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Fruit Trees Pruning

How to Winter Prune Your Fruit Trees (the 5 “D’s”)

Pruning fruit trees can feel really intimidating! I remember the first time I cut a branch off a fruit tree. I was convinced I’d just killed it. It turns out that pruning trees is a very important tool in the gardener’s toolkit. Replacing old wood with new wood is a natural process for a tree. This wood replacement happens through wind, too much fruit breaking limbs, etc. A tree is designed to respond to pruning by generating new, healthy growth. As you prune while trees are dormant (usually in the winter in North America), you’ll want to focus your pruning on what are called the “5 D’s” of winter pruning. Be sure to use a pair of quality pruning shears to prune off any wood that is: dead, dying, damaged, diseased, or deformed.

Dead and Dying

Dead twig held in a hand

Wood that is dead and dying should be pruned off without thinking twice. Cutting already dead wood is probably the easiest cut for most gardeners, as the wood is already dead. Nobody feels guilty pruning off a dried twig or branch. One way to visually tell if a branch is dead or dying is whether or not the branch is flexible. A healthy branch has some flex to it, while a dead branch is very rigid and brittle. A dead branch can often looks gray and shriveled. This IS one of the more crucial cuts, because dead wood is a common entrance for bugs to enter the tree. Keeping your tree free of dead or dying wood is an important step in keeping your tree healthy.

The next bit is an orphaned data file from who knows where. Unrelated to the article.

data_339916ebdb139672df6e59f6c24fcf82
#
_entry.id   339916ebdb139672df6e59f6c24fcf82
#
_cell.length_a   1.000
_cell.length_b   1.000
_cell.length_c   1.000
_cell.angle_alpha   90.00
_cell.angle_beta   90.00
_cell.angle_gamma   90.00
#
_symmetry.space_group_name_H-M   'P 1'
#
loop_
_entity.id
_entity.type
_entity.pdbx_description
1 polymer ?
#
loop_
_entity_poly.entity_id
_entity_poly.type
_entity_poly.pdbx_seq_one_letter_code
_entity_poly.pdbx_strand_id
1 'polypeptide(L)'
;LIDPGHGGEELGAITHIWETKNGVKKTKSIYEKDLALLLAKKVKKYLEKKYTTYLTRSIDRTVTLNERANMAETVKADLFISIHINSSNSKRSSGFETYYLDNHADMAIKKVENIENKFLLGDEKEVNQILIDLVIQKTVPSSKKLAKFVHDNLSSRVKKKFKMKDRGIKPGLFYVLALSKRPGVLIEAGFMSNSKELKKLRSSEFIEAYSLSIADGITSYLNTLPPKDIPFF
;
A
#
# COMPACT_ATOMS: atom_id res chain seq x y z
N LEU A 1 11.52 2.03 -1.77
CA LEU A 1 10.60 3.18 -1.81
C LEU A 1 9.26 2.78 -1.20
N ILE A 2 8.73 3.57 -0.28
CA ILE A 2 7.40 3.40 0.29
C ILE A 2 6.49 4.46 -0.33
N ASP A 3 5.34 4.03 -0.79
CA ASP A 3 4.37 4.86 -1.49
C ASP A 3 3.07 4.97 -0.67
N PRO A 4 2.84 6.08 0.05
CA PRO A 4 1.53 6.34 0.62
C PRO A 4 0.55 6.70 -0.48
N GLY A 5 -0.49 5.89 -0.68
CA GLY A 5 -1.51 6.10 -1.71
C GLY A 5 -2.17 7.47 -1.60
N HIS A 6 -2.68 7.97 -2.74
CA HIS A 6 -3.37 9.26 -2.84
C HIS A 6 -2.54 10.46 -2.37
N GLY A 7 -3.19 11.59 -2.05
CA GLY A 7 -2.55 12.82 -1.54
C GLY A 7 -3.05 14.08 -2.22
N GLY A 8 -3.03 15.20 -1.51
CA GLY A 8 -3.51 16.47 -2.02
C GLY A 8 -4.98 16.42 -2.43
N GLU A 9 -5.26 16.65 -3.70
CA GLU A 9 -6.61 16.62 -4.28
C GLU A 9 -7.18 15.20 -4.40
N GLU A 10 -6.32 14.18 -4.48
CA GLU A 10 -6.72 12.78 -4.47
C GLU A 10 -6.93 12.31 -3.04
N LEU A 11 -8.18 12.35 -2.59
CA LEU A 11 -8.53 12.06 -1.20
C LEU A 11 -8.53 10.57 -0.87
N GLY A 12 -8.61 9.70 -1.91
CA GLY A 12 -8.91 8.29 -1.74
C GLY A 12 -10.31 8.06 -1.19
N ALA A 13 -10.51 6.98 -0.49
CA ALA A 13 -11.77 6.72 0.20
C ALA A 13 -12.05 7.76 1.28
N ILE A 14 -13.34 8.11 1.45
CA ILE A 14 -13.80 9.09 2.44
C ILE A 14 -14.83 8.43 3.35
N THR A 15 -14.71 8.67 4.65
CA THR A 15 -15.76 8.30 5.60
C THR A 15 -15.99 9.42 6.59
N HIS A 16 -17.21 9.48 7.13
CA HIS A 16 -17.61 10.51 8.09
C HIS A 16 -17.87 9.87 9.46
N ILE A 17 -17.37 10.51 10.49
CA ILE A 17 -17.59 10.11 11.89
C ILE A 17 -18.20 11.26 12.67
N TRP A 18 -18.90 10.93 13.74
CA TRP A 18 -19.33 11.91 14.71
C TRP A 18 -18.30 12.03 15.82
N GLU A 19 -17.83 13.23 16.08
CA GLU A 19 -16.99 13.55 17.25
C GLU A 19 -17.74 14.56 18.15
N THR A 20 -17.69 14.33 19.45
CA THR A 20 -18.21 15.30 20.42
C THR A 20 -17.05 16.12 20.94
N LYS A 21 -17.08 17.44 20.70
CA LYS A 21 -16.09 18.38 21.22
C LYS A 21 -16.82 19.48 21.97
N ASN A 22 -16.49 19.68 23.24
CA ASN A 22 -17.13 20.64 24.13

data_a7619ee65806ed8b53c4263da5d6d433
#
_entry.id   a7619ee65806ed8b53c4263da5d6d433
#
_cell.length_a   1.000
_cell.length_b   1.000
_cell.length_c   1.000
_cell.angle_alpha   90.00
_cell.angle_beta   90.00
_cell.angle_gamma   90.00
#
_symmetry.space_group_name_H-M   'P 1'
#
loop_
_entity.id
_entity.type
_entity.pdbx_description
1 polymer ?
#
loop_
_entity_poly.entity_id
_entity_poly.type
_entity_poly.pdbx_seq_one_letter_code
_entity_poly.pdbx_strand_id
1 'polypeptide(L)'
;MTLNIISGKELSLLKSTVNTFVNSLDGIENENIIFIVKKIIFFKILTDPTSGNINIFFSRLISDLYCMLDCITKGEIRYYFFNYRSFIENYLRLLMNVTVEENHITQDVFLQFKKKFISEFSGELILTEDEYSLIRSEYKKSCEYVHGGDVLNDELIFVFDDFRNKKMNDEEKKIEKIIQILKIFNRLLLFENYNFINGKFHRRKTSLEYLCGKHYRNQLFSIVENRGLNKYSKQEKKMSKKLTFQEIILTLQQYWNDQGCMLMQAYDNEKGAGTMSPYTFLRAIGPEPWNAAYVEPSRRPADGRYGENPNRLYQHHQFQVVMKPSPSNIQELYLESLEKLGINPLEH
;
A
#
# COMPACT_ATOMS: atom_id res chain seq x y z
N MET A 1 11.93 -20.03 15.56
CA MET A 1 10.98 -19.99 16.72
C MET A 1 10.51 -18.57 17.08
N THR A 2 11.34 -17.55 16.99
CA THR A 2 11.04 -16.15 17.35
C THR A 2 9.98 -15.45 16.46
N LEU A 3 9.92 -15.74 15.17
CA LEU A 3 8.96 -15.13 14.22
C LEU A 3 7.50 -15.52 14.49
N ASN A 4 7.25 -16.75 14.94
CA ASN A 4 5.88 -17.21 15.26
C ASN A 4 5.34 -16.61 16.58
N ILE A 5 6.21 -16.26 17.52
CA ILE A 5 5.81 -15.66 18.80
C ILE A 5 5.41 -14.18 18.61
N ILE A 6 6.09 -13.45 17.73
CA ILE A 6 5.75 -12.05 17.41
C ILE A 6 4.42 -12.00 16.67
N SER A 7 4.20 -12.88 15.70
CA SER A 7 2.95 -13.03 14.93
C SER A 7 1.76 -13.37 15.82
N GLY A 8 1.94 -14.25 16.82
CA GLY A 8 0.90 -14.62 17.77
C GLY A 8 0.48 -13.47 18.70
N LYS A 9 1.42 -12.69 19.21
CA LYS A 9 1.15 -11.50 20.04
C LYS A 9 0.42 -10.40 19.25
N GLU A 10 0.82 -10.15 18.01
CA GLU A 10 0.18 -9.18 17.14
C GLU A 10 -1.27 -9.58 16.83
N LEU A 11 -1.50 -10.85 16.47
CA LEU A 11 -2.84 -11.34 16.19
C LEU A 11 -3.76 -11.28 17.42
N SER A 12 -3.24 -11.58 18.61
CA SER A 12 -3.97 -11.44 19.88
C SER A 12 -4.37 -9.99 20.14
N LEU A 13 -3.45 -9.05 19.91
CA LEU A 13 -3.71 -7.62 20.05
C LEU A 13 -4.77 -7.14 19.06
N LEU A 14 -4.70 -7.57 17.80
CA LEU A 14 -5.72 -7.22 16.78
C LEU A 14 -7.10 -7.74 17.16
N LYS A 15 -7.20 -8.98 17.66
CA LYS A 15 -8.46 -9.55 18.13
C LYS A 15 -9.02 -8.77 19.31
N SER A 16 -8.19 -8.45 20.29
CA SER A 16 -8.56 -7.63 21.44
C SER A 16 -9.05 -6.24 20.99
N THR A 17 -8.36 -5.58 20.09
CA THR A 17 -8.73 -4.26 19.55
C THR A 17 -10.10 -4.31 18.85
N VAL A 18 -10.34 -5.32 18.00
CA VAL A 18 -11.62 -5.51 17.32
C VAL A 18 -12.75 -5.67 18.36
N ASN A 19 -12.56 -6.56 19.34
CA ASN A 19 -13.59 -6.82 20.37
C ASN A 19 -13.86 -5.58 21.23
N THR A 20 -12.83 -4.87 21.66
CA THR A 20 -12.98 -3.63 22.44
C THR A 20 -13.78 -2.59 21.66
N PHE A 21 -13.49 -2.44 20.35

Damaged

hand indicating a broken twig

Wood can become damaged in many ways, often through some sort of apparent trauma. Leaving damaged wood on your tree is an invitation for trouble. Damaged wood can allow pathogens to enter the tree’s system. Boring insects can use a damaged section of a tree as an opportunity to set up shop. Damaged wood, as sad as it is to remove, should be pruned off right away to allow other healthy wood to grow in its place.

Diseased

a closeup of a diseased area on a tree branch

Diseased wood should scare most people straight. If your tree has a disease, it is IMPERATIVE that you cut this diseased wood off. Left unchecked, the pathogens can travel from the currently affected parts to the healthy parts of the plant’s system. There are many of diseases which affect different types of trees. These diseases range from devastating “fire blight” in apples and pears, to “bacterial canker” in peach and nectarine. When removing diseased limbs, there are 2 main things to keep in mind:

Cut a few inches below the visible diseased area

A disease will often be found further into the tree than is visible from the outside. When pruning off a diseased limb, cut a few inches below the visibly diseased area to ensure you removed all the diseased wood.

Sterilize your shears between cuts, and between trees